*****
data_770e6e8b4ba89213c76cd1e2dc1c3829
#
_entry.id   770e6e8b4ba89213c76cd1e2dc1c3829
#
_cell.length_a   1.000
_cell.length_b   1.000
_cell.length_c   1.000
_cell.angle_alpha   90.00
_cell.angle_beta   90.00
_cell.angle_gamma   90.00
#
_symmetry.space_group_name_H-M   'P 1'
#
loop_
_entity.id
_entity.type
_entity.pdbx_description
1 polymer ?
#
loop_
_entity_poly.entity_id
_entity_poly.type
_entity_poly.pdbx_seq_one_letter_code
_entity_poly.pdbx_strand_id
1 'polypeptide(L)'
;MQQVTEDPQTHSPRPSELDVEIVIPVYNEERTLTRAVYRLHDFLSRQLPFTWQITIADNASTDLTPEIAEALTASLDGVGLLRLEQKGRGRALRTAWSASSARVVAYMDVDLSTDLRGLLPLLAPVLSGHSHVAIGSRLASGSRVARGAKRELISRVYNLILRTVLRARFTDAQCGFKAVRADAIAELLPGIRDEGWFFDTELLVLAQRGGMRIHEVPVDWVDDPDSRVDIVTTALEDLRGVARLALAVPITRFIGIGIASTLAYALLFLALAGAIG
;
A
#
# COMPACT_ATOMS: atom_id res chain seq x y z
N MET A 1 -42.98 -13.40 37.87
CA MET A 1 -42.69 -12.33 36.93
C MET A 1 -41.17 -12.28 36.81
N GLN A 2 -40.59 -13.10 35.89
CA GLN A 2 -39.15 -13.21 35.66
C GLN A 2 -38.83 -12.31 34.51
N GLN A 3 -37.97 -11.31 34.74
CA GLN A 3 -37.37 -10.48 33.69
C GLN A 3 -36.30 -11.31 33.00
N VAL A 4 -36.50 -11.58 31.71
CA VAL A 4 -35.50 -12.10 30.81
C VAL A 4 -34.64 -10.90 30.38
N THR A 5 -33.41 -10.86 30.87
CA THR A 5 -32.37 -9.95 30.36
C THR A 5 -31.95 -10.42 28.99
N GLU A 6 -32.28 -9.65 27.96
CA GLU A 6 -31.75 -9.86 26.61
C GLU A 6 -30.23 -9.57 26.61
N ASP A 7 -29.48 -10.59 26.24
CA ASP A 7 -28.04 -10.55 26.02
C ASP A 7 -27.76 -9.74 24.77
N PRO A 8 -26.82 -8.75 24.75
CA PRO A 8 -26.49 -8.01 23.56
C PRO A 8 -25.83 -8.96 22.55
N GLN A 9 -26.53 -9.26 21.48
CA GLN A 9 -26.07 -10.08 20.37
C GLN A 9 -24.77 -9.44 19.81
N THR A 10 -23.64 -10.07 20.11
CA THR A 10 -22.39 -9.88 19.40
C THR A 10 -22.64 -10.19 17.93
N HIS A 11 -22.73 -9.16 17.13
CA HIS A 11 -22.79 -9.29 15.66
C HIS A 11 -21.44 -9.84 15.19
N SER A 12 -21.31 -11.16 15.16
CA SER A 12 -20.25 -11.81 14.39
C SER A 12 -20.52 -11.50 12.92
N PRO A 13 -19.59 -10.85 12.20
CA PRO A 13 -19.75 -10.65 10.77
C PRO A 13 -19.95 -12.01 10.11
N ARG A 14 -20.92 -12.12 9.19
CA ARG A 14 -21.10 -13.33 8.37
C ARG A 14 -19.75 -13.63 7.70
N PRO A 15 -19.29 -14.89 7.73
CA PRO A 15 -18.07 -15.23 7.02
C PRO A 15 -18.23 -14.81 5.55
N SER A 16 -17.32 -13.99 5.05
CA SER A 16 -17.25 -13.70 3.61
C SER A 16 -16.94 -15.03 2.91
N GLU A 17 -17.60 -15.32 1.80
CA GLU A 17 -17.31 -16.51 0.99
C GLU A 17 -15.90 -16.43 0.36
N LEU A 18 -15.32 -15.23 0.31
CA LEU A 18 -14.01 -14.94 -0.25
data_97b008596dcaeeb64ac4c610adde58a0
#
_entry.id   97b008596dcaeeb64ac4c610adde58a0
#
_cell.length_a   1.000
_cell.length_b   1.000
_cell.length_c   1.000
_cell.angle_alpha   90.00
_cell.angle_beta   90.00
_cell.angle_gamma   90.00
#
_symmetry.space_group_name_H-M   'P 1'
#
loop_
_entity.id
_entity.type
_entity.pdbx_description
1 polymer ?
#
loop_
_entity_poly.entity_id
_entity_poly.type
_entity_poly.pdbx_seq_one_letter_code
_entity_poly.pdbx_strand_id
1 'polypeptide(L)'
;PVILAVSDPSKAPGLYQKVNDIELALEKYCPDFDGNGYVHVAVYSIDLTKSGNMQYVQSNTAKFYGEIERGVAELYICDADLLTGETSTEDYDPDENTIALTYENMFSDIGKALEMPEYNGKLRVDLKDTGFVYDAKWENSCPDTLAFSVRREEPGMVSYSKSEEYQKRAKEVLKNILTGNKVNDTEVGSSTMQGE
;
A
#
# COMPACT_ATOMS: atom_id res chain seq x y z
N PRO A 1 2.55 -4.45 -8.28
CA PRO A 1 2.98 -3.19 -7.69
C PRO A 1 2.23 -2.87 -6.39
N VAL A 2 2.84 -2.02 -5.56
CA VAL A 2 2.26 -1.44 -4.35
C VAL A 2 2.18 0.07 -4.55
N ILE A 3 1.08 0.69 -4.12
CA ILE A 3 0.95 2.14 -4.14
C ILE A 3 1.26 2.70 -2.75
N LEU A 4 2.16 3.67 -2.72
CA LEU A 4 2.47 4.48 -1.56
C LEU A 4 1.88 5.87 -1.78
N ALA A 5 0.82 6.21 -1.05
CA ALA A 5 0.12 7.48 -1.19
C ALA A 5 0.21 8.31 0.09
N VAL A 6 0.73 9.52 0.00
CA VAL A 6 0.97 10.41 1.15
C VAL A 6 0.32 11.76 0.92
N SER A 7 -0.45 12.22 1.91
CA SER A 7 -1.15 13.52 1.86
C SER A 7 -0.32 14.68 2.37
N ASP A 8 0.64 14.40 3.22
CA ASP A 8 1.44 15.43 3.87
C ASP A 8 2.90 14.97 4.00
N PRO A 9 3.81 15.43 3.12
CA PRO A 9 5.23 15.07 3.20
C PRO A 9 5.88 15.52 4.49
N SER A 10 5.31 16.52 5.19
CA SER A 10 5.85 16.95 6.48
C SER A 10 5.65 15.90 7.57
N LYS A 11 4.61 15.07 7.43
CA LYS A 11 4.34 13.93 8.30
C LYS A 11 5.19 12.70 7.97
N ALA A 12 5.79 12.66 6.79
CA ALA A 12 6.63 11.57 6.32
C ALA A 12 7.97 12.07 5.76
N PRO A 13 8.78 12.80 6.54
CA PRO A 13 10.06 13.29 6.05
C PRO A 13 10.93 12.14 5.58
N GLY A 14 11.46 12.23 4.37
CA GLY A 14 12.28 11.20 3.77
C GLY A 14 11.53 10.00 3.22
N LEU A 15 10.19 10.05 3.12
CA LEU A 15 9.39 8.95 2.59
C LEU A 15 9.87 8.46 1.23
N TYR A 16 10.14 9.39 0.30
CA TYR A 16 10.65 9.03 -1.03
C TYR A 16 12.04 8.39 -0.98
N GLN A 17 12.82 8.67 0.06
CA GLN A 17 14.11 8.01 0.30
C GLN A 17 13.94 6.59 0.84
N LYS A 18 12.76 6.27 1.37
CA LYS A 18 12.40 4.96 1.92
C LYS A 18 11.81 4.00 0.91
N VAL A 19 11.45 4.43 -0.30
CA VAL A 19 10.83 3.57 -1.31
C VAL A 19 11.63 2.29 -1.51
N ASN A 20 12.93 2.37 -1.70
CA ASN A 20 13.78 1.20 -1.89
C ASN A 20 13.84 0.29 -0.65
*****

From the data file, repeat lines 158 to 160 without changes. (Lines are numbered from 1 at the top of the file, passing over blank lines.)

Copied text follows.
C LEU A 15 9.87 8.46 1.23
N TYR A 16 10.14 9.39 0.30
CA TYR A 16 10.65 9.03 -1.03